Understanding the Aadhaar Case Some reports from the 2017 proceedings in the Supreme Court

20, Dec 2017 | Teesta Setalvad

After hearing the contentious Aadhaar case on December 14, 2017, a five member Constitution Bench has extended the hearings to January 11, 2018. The final hearings in the matter will commence then. Aadhaar-Linking Of Bank Accounts, Mobiles Phones Extended To March 31. But following the re-iteration in the Order passed yesterday, no Institutions (Centre/State/Private) can force or compel citizens to link the Aadhaar before the final judgement of the Court. The Supreme Court has extended the deadline upto March 31, 2018. The interim order may be read here



Supreme Court order is an interim or temporary one Activists say making Aadhar-linking necessity violates right to privacy.  The deadline for linking bank accounts, mobile phones and government welfare scheme to Aadhaar or national identity cards is now March 31, the Supreme Court today ordered, accepting the centre’s suggestion.

The government had earlier set a deadline of December 31 for Aadhaar-linking. On Wednesday, the government told the court that the deadline can be pushed to the end of March.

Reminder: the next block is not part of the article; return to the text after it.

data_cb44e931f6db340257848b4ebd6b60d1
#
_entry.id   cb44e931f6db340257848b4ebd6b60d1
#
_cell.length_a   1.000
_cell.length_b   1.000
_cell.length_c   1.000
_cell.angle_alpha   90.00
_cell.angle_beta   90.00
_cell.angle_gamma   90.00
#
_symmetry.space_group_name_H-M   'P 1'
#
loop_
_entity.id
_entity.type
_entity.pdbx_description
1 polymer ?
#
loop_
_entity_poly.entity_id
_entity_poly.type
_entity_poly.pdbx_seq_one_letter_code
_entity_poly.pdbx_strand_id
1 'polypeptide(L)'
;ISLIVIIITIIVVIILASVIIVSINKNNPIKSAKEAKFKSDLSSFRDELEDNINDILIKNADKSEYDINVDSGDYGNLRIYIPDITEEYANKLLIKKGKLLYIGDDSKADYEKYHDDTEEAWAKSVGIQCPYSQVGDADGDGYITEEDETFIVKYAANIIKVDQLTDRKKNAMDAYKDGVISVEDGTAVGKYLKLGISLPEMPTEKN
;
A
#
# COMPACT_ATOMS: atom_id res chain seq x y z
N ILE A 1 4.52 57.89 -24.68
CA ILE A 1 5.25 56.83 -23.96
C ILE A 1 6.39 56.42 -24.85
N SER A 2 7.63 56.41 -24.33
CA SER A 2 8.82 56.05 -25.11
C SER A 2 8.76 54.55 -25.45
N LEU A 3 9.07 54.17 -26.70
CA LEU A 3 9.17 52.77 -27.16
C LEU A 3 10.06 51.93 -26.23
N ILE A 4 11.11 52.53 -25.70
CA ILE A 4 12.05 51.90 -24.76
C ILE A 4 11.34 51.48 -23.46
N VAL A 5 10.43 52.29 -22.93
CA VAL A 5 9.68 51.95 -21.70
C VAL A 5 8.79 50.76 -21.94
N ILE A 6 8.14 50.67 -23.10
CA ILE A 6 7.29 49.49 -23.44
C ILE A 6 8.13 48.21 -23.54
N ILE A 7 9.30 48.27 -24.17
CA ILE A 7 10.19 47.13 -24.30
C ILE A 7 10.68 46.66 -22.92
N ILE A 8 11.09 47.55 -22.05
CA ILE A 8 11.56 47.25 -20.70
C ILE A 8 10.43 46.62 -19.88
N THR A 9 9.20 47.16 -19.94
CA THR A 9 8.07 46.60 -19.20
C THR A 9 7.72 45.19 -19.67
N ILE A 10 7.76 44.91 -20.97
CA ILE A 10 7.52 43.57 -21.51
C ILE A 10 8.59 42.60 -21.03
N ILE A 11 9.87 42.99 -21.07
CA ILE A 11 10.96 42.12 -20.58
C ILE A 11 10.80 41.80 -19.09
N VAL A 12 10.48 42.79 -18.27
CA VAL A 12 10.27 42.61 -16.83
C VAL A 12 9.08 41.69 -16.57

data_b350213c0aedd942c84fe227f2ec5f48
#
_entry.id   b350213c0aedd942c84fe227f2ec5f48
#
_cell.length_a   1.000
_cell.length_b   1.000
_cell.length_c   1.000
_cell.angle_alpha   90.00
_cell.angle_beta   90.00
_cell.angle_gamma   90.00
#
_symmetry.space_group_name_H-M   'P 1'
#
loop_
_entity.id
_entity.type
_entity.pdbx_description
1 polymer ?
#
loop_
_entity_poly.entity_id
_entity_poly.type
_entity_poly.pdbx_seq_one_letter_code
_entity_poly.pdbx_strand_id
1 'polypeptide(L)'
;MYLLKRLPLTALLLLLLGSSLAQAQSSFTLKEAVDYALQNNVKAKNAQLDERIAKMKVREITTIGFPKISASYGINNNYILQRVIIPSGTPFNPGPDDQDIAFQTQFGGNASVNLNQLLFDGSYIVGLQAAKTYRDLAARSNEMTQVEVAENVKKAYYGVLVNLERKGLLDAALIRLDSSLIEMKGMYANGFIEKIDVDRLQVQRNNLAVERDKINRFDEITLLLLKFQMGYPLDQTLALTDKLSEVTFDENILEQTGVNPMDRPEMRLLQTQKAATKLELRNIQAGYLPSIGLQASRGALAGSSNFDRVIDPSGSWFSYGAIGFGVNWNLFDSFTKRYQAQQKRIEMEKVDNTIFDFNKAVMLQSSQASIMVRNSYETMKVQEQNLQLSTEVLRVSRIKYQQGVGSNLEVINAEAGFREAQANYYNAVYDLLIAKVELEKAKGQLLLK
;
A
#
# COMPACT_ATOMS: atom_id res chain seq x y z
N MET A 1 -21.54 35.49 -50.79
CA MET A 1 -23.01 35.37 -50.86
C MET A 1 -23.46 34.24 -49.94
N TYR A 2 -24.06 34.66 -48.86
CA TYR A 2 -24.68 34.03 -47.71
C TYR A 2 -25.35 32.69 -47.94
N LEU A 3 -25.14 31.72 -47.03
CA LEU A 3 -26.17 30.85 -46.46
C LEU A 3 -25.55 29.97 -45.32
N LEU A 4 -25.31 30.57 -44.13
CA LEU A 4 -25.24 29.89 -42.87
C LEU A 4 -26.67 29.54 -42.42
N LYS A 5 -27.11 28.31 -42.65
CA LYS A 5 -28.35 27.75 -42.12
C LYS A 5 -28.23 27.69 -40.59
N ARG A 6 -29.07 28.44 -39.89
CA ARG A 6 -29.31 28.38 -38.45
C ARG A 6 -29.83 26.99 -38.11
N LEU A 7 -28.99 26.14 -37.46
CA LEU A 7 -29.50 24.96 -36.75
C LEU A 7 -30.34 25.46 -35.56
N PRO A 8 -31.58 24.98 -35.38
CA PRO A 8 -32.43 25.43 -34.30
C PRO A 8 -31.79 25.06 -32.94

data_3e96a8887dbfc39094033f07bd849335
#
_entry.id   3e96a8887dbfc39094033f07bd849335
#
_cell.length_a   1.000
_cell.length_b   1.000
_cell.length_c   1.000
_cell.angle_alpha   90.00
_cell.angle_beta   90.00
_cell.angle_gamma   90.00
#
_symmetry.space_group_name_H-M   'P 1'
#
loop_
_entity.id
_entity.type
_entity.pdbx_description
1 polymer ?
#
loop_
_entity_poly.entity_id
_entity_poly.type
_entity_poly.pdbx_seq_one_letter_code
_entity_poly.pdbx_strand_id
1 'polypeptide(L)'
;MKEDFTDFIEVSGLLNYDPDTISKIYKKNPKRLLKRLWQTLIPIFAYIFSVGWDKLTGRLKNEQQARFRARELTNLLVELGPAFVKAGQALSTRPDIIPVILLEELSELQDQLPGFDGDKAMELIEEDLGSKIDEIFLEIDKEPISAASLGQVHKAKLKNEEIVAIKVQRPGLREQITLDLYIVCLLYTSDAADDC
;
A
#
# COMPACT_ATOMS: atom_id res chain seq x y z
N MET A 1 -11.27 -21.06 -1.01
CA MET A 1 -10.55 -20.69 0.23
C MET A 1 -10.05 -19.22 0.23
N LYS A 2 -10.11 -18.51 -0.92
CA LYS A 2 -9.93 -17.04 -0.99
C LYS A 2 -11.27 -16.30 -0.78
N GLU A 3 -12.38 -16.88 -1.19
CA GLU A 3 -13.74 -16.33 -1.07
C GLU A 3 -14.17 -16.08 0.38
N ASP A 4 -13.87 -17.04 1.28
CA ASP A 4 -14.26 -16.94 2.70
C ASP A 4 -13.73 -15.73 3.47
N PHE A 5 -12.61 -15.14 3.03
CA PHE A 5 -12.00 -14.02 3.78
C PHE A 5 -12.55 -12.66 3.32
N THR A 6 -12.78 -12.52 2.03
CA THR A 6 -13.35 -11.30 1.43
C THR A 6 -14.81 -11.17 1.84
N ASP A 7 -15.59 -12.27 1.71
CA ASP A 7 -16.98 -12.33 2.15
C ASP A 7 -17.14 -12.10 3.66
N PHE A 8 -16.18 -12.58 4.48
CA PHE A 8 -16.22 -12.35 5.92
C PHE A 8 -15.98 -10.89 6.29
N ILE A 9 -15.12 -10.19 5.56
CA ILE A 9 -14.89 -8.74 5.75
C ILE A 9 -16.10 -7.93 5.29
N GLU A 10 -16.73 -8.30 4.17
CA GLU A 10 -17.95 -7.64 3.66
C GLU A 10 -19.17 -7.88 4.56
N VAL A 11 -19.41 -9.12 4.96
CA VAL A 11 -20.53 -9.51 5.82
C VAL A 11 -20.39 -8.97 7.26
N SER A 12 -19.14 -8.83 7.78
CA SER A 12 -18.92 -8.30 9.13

The court today also ruled that new bank accounts could be opened without an Aadhaar ID number, but that it has to be furnished by March 31.

The order is an interim or temporary one, which will be in effect till the court decides whether making Aadhaar – a biometric identification programme – mandatory for welfare schemes and financial transactions, like getting a loan or filing taxes, violates the constitutional right to privacy. Final hearings on the constitutional validity of the program are set to begin on January 11.

The bench consisted of CJI, Deepak Mishra, Justice A K Sikri, Justice A M Khanwilkar, Justice D Y Chandrachud &  Justice Shri Ashok Bhushan.

During arguments yesterday, senior counsel, Shyam Divan, Gopal Subramanium and Arvind Datar appeared for the petitioners. The Attorney General of India, AK Venugopal appeared for the Union of India.

Beginning his arguments yesterday, Divan read out the objects of the Aadhaar Act. Specifically he reads Section 3 (1) of the Act where every resident is entitled to an Aadhar card, but no one is obligated to enrol for Aadhaar. Thereafter he dealt with Section 7 at which point Justice Chandrachud remarked that under says Section 7 (which allows for an alternative ID), this provision is only made for the period between application and assignment of number.

Shyam Divan replied, saying these two interpretations of Section 7 were noticed in the Binoy Viswam judgment of the SC which also makes it clear that Aadhaar remained voluntary under the Act. He also stressed there is nothing in the Act or statement of objects that indiciate any intention to override the orders passed in the Binoy Viswam judgement. Thereafter, Divan reads

Section 57 of the Act, pointing out that nothing in section 57 that also overrides the judgment Binoy Viswam judgement.